Yet only 15 months ago she was filling vending machines in the offices of a Nottingham valuation firm. "So much has happened," she says at home in Nottingham, on holiday after filming a Meadows Christmas special for Channel 4, This is England '88. "I've worked there for eight years – they'd let me come and go between filming. You need to pay the bills."
Such are the contrasts of McClure's fledgling career, never starker than when she was co-starring in Madonna's 2008 directorial debut, Filth and Wisdom. "It was very surreal because I'd be on Madonna's private jet one day, and at my desk the day after. I've tried not to get down about it. You just need some persistence."
That persistence is starting to pay off. Other new projects include an episode of the upcoming Waking the Dead spin-off The Body Farm, and playing Damian Lewis's police sidekick in human-trafficking drama Stolen. "It was great to act with Damian," she says. "We joked that we were a bit like Mulder and Scully."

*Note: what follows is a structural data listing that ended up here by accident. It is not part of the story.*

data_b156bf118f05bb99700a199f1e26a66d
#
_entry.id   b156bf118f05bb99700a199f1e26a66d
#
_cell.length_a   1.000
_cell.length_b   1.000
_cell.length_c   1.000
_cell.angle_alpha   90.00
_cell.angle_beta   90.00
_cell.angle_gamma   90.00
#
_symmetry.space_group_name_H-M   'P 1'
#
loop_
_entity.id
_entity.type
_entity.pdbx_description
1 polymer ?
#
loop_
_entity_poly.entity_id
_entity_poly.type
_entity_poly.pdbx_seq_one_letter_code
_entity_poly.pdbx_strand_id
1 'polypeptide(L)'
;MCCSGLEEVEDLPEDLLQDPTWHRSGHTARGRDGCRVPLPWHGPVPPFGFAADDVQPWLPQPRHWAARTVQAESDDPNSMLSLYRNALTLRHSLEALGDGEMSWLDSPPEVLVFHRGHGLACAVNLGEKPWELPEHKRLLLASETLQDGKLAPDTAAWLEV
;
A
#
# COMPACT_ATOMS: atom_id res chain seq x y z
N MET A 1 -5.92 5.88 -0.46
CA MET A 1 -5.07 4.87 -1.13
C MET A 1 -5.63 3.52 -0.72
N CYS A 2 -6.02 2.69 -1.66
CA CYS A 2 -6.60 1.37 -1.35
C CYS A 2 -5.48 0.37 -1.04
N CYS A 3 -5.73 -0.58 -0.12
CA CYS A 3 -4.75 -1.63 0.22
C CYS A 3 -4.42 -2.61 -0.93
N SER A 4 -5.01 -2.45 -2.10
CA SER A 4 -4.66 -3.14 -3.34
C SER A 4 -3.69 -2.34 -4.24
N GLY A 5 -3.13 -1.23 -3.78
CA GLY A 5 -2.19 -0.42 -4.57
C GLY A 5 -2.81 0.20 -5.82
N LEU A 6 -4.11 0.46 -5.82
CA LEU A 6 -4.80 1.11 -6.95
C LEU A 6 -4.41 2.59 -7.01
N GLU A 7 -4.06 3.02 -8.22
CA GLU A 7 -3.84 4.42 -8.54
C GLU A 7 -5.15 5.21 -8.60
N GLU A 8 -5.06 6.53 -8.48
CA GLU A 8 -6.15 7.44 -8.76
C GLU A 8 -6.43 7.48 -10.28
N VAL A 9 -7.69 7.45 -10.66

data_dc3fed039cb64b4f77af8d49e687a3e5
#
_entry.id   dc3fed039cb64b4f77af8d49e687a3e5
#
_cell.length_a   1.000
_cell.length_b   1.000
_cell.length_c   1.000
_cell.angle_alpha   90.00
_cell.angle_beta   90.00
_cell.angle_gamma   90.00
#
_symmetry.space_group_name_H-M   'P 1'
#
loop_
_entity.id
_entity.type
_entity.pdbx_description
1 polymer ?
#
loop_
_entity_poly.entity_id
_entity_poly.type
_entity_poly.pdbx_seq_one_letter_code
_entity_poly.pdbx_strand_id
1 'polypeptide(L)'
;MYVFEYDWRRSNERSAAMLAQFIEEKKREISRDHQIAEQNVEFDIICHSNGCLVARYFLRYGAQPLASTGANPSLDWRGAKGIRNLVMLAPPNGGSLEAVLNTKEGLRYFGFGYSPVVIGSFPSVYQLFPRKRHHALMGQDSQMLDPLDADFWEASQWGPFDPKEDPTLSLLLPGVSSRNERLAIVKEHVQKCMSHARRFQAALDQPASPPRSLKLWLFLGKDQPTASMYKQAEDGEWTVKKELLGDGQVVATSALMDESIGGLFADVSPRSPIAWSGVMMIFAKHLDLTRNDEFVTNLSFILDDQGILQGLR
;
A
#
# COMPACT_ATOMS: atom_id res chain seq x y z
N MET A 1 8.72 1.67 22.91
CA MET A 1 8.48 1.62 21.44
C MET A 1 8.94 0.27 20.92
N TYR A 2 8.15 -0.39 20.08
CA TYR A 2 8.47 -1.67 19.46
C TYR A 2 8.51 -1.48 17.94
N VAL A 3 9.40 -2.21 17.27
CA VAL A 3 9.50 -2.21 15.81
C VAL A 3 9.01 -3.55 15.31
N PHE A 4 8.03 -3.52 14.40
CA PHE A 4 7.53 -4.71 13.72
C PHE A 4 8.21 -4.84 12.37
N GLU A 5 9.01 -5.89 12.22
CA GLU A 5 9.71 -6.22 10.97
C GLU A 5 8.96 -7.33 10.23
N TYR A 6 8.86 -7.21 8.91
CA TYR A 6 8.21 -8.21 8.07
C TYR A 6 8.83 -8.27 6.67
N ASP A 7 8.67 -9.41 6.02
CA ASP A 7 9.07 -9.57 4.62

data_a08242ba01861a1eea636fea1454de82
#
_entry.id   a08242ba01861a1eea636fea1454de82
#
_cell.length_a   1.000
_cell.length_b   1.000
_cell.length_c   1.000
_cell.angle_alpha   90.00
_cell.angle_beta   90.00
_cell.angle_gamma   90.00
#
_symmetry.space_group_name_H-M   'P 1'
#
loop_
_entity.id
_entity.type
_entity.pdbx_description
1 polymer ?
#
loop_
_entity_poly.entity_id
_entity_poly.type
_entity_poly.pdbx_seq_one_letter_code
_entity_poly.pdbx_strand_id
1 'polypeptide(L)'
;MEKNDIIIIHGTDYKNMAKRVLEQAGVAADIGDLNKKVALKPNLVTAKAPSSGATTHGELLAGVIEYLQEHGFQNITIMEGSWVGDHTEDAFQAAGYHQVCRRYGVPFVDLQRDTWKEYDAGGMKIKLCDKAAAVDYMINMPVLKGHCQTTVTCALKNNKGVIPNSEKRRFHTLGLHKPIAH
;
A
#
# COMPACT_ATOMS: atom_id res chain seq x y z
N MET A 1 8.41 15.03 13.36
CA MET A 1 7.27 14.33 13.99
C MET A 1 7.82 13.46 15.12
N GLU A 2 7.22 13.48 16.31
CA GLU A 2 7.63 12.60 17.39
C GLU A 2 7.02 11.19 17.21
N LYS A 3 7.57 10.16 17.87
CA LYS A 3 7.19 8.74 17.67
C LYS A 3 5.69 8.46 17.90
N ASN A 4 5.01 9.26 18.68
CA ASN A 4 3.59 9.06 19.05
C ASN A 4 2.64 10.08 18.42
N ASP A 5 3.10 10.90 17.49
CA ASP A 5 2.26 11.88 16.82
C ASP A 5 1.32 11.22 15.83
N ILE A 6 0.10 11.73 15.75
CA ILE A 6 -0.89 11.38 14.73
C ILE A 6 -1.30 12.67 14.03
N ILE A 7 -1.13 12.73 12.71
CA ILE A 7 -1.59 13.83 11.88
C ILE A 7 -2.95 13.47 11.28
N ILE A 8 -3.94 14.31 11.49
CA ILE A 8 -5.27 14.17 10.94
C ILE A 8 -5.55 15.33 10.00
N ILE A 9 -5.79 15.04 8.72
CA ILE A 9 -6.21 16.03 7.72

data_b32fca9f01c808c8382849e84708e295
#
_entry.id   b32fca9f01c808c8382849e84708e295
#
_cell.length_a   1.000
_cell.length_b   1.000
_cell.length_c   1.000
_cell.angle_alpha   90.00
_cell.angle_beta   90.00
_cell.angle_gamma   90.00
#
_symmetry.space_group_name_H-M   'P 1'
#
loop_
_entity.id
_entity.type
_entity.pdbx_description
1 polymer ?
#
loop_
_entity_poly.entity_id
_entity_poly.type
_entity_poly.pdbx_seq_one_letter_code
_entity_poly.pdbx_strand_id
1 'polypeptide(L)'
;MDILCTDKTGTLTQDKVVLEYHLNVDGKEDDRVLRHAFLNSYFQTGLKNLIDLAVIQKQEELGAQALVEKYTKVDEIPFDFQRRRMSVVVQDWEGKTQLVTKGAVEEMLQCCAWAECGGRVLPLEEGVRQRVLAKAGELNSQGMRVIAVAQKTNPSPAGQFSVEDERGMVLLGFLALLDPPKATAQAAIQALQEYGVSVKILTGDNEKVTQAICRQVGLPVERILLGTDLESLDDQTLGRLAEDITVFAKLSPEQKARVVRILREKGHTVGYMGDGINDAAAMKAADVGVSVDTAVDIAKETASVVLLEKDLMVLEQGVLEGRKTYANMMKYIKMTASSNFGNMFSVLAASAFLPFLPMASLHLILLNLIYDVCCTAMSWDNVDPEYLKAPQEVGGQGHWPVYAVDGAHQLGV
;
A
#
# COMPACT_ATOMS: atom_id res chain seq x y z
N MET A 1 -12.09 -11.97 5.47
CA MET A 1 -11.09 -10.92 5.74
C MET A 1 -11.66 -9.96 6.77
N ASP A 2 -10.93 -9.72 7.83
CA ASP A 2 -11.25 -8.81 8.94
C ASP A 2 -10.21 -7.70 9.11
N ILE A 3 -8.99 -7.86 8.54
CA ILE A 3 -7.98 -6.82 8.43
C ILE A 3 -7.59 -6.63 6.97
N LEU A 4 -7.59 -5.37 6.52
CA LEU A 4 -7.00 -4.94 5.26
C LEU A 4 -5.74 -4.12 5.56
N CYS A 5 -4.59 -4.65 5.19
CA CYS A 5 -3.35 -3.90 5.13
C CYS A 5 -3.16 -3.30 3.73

Her work on This is England has earnt McClure an eclectic fan base, including Ben Drew, aka the singer Plan B, who cast her in his "She Said" video, and the owner of Illamasqua, who made her the face of the Goth-inspired make-up. "It's my glamour time, as I get to wear lots of make-up, which is unusual for me. If this had happened a few years ago I might not have embraced it in the way I am. I feel very lucky."
Role models: "Judi Dench, Julie Walters, Helen Mirren... They've been in the game a long time and have worked on some great projects."
See her next in... Stolen (BBC1, August)